The Collegian
Tuesday, August 16, 2022

Students relax at alumnus' off-campus racket club

Wood n racket farm
Wood n racket farm

Students, faculty and alumni have discovered a place to play games and sports besides the Weinstein Recreation and Wellness Center or the Intramural fields - a place that even has a lake twice the size of Westhampton Lake.

Wood N' Racket Farm is a racket club in Gum Spring, Va., about a 30-minute drive from campus. It boasts two Har-Tru tennis courts, two grass tennis courts open seasonally, a doubles squash court, a mile of nature trails including a Vita Par outdoor exercise course and a tree swing, a 10-acre lake for fishing, canoeing and kayaking, as well as areas for horseshoe, croquet, badminton, basketball, 18 holes of disc golf and a 4,200 square foot clubhouse with facilities for table tennis and ring toss, according to the farm's Web site.

Other areas of the farm are under construction, but there will soon be a second squash court, a pool and a guest cottage that will host up to 16 people, said Thomas Richards, Richmond College '78 alumnus and owner of Wood N' Racket Farm. Richards also plans to offer night badminton and Frisbee - using glow-in-the-dark shuttlecocks and discs that light up, he said.

"It's a different kind of place," he said. "There aren't a lot of places even in the country that have courts like I have."

The club offers a range of membership plans, including "The Grand Slam," which covers use of all facilities, instruction fees, league fees and socials. The plan costs $1,400 per year for a person, $1,800 per year for families and $900 per year for seniors. Other options and prices can be viewed under "membership plans" in the "Participation" section of the Wood N' Racket Web site.

Richards has played and coached for the University of Richmond tennis team, and the farm has already gotten the attention of Richmond community members such as President Edward Ayers; Sgt. Eric Beatty; mathematics professor Jim Davis and his daughter, senior Lauren Davis; and members of the football team including Eric Ward, Seth Williams and Kevin Grayson, who also helped construct the farm's clubhouse during the summer of 2007, Richards said. Beatty and the football players spent five to six weeks doing construction on the farm, Richards said.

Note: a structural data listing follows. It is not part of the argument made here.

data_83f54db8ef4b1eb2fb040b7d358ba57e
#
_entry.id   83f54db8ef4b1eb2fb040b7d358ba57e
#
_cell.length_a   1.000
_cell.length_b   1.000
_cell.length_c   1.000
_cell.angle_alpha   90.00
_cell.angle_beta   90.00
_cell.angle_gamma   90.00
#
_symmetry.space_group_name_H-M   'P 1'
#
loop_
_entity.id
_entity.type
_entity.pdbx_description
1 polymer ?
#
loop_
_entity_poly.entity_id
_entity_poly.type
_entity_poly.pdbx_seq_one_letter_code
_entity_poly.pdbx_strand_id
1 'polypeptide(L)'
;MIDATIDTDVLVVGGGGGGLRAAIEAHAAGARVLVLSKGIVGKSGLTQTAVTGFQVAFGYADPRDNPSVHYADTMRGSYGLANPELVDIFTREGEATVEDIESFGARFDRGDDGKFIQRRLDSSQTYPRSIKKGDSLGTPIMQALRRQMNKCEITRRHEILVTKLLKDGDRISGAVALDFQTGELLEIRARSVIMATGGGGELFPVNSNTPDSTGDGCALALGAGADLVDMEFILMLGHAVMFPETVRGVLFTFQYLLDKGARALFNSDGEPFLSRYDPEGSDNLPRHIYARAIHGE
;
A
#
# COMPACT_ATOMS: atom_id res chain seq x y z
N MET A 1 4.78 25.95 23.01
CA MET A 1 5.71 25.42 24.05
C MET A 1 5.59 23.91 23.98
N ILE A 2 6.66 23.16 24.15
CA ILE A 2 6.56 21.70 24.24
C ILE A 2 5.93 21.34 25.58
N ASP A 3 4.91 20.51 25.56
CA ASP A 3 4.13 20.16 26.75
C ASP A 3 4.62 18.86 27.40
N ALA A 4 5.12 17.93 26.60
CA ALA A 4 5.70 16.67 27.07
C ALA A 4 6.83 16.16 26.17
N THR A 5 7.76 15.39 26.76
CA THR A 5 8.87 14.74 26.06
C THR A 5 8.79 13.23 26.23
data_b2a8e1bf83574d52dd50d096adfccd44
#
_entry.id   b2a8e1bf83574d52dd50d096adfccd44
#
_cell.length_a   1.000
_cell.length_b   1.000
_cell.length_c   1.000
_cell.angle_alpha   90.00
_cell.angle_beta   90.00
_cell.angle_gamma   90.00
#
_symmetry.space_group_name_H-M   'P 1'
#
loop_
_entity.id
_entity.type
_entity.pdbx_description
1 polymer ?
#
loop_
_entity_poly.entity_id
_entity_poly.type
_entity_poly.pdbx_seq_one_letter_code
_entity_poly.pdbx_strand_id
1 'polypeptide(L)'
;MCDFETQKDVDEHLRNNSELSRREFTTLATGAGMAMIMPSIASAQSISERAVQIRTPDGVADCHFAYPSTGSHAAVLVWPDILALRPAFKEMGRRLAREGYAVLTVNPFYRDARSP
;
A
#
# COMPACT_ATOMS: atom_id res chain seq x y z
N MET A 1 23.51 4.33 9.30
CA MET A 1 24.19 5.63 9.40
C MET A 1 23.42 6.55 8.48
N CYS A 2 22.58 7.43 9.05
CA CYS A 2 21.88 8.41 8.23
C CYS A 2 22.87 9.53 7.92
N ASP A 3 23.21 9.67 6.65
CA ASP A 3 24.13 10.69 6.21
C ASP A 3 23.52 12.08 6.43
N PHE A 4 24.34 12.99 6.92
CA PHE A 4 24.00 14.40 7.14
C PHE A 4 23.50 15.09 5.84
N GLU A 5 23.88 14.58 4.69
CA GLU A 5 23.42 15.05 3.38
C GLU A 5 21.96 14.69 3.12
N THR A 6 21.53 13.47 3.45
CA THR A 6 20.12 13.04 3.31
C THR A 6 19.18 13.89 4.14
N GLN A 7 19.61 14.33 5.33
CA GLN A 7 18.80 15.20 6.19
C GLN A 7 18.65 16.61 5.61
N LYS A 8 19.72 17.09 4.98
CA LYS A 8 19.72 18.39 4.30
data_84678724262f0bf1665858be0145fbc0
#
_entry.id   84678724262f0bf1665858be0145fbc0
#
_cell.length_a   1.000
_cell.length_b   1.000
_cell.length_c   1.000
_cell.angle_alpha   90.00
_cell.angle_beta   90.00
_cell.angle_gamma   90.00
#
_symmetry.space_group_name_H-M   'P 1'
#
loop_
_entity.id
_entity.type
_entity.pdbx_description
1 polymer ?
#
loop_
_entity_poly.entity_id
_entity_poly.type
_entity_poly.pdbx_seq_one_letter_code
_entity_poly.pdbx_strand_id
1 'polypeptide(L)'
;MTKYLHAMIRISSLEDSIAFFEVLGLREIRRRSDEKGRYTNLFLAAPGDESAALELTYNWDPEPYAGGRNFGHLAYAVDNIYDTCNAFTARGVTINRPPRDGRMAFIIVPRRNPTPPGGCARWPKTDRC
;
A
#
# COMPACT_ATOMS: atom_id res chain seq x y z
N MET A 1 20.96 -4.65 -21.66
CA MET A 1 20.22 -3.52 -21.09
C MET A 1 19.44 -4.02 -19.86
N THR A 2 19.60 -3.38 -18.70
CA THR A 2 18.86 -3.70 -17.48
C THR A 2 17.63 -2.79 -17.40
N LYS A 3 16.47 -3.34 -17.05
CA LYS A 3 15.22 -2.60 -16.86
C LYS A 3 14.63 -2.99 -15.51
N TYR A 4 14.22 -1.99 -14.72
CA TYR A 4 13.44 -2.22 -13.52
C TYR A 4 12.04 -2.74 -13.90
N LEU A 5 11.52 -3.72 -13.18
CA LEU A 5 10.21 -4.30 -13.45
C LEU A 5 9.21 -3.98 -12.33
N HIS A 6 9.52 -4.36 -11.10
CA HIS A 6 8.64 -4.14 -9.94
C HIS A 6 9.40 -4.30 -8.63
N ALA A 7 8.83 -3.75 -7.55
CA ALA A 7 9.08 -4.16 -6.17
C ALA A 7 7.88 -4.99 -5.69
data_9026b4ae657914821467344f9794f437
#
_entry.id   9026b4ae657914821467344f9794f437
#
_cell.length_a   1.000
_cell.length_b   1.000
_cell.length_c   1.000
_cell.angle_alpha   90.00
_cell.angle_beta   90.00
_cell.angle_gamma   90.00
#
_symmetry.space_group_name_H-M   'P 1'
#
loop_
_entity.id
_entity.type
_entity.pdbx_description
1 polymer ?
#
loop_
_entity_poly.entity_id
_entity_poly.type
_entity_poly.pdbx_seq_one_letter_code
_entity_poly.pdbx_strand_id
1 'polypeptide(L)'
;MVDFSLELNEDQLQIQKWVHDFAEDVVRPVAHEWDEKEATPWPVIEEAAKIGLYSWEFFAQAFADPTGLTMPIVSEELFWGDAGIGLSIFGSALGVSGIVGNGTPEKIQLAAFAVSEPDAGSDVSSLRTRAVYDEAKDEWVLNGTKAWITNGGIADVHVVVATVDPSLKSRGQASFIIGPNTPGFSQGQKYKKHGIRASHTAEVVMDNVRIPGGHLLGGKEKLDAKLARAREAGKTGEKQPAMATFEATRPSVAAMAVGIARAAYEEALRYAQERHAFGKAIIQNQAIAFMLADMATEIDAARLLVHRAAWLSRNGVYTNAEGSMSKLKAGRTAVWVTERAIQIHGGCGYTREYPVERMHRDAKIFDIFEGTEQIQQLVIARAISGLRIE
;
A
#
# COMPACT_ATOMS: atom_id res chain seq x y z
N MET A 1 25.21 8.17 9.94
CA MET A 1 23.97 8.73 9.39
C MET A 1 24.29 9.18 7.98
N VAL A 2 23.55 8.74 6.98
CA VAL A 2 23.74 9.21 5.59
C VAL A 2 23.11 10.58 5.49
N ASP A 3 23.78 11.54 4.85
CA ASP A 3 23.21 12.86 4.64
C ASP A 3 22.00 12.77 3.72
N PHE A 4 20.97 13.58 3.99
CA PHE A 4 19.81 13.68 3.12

"I just needed some more help," he said. "It turned out to be a lot of fun. It certainly has been fun to see them have that great success."

Davis, who plays squash at the university's courts about twice a week with her dad, said she had spent a lot of time at the farm during the summer.

"I really love it because many of the members come for an entire afternoon and then grill out for dinner," she said. "It is a very welcoming place that really makes you feel more like you belong to a big family rather than just have a membership to a club."

Ayers' schedule is too full for him to go out to the farm often, but he plays at the University squash courts regularly, a representative from the President's office said.

"He is a pretty big advocate of the racket sports," Richards said, "in particular squash."

Richards is working to draw more college students to play at the farm. He is hosting a college game day at 2 p.m. on Sunday, Sept. 20. It costs $15 to get into the farm, a price that includes a barbecue lunch, although guests are always welcome to bring their own food and drink to the farm, he said.

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One thing he won't allow on the premises, however, is television.

"It's all about doing stuff actively instead of sitting and watching TV," he said.

Contact staff writer Avril Lighty at

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